Showing posts with label Lewis and Clark. Show all posts
Showing posts with label Lewis and Clark. Show all posts

Friday, July 26, 2019

Lewis & Clark in Google Earth - And Lesson Plans for K-12

This morning while browsing through Google Earth looking for a resource about sharks for Shark Week (I found it) I came across a Google Earth voyage about Lewis and Clark.

The Google Earth voyage titled Explorers: Lewis and Clark contains twelve multimedia placemarkers documenting the outbound and return journey of the Lewis and Clark expedition. Each stop in the voyage contains a gallery of pictures and or videos related to significant landmark on the expedition. The placemarks are displayed on the righthand side of the screen while the map is displayed to the left. You can drag the Google Earth Pegman to the map to see each of the locations in Street View instead of just in satellite imagery. Explorers: Lewis and Clark was constructed using media from the PBS series about the Lewis and Clark expedition.

Lesson Plans
The Smithsonian's Lewis and Clark page offers lesson plans for elementary grades and middle school grades. The elementary school lesson plan is titled Animal Encounters. Animal Encounters is a two part lesson in which students draw pictures and write descriptions of the animals Lewis and Clark encountered on their journey.

DocsTeach offers a detailed activity for high school students to complete by analyzing documents and maps related to Lewis and Clark's expedition. You can customize the activity for your students by creating a free DocsTeach account and then making an editable copy of the activity.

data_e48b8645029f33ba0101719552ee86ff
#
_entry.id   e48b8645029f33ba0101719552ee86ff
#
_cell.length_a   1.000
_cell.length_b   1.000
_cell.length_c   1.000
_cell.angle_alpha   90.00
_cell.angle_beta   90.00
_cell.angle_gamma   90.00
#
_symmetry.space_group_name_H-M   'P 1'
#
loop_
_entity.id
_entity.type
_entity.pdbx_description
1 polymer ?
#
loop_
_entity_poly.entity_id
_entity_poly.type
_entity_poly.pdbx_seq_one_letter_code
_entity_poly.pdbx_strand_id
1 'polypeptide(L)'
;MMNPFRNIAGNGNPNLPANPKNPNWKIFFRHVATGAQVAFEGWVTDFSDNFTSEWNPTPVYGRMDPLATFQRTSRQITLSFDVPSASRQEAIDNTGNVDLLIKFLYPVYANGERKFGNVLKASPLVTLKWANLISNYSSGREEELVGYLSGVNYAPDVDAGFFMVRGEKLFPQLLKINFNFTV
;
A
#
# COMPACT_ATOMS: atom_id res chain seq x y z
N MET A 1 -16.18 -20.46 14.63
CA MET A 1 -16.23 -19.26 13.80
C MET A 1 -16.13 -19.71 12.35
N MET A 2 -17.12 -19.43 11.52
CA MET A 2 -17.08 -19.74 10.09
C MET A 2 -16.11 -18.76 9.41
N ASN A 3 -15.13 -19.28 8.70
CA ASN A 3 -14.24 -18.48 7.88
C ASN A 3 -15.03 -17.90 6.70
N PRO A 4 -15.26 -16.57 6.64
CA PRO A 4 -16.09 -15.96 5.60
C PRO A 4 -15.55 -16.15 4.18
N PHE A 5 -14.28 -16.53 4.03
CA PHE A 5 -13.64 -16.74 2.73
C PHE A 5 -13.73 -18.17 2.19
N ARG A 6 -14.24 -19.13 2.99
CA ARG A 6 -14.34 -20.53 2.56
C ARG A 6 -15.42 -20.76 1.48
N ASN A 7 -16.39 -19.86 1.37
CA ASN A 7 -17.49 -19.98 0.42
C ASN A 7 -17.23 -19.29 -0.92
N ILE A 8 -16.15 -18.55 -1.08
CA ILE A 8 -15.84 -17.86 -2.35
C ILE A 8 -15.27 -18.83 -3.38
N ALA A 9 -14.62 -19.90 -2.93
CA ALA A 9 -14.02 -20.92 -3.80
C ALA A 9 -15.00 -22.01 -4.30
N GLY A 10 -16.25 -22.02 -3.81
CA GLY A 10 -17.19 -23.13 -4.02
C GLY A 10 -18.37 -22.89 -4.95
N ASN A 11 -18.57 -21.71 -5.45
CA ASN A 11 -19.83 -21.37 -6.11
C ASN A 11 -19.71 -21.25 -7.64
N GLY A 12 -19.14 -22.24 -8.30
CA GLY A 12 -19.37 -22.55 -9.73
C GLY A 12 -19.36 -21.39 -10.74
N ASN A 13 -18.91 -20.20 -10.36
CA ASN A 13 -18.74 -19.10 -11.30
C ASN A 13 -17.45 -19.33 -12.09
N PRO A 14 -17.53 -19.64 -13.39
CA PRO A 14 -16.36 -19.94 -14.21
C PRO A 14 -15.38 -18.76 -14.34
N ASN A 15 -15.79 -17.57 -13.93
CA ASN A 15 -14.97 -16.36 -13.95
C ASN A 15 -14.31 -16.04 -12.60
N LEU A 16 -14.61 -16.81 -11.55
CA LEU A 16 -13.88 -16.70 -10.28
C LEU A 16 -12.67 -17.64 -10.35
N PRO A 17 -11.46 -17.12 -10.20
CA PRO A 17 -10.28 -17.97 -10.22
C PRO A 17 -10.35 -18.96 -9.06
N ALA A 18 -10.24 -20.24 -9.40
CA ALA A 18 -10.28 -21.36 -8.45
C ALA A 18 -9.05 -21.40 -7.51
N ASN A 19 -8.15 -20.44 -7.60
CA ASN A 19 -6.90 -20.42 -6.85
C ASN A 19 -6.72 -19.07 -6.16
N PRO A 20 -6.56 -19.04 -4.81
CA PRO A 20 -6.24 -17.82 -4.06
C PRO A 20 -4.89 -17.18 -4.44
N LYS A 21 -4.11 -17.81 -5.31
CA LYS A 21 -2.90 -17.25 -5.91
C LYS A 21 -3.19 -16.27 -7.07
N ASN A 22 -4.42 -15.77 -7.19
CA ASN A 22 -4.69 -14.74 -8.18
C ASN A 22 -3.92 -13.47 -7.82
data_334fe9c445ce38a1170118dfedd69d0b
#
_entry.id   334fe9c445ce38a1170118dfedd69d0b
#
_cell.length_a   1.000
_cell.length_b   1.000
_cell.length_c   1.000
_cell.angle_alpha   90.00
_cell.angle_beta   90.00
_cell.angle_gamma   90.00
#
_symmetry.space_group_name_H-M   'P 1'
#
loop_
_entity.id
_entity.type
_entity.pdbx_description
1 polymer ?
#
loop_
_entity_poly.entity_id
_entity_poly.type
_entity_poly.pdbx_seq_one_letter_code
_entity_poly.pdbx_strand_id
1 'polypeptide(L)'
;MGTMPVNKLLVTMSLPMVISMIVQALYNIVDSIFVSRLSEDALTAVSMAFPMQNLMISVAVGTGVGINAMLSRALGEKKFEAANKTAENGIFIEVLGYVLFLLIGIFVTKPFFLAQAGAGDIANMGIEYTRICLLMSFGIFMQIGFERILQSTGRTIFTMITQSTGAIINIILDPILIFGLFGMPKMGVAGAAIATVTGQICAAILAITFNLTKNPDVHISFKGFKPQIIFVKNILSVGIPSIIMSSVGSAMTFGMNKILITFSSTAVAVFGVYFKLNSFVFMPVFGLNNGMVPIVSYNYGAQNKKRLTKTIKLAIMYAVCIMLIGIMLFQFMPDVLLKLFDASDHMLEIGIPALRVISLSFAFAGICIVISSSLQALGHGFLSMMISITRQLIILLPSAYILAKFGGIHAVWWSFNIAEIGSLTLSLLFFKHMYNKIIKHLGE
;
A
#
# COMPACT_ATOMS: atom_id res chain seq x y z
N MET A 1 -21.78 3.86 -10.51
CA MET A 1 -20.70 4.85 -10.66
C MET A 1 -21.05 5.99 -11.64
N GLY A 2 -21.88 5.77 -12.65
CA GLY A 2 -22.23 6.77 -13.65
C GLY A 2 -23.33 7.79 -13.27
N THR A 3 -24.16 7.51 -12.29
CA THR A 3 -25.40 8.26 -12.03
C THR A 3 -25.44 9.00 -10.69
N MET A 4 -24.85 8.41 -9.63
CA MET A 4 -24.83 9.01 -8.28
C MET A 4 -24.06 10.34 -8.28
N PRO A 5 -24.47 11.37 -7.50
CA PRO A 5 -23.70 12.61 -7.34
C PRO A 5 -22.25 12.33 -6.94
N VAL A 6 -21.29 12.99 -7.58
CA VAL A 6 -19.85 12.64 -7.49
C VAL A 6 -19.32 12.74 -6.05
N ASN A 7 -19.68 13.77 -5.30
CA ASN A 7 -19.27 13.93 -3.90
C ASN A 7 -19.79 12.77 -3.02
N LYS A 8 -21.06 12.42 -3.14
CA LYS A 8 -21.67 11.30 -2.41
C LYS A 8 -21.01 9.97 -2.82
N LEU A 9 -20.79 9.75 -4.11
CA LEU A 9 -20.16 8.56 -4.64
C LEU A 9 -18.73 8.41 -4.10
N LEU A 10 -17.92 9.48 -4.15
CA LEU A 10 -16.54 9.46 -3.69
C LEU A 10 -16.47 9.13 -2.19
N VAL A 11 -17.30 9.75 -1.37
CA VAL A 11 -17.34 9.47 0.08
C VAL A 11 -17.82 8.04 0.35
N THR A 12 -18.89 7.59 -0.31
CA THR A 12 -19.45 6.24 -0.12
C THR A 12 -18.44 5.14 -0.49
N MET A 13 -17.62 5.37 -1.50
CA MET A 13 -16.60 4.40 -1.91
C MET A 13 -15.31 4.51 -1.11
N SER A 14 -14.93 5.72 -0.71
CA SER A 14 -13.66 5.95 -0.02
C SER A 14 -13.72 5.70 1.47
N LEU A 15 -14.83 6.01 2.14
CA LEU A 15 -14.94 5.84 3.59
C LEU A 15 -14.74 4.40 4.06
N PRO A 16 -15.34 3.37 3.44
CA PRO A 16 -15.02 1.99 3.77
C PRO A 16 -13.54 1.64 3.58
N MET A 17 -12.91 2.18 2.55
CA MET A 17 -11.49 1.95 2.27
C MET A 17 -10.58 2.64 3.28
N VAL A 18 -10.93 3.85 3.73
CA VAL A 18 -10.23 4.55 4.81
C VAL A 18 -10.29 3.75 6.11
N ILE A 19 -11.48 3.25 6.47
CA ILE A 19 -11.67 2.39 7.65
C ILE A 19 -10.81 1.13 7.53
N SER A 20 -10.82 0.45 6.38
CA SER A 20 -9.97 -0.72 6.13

Wednesday, June 28, 2017

A Comparison of Historic Journeys

I'm writing this as I zoom through the air at 500+ miles per hour to get home after ISTE 17. Just 100 years ago this trip would have been on a train for days. And 100 years before that the journey would have be counted in weeks and months. That kind of comparison is what you will find on A Race of Discovery.

A Race of Discovery features comparisons of the time it took to complete eleven significant, historical journeys to the time those same journeys would require today. Some of the journeys that you will find on A Race of Discovery are those of Lewis and Clark, Captain Cook, and Christopher Columbus.



Applications for Education
A Race of Discovery does a nice job of showing visitors the significant stops on historical journeys. Unfortunately, the maps are light on details within those stops. That's why I'd use these maps as a model that students could follow to create their own historical journey comparison maps in Google's My Maps. My Maps lets students create maps with multiple layers. I'd have students use that function to create one layer for the historical journey with detailed placemarks then one layer for the current journey.

Discover more ideas for teaching history with technology in my upcoming course, Teaching History With Technology.

H/T to Maps Mania

Thursday, October 23, 2008

Lewis and Clark Lesson Plans - Elementary through College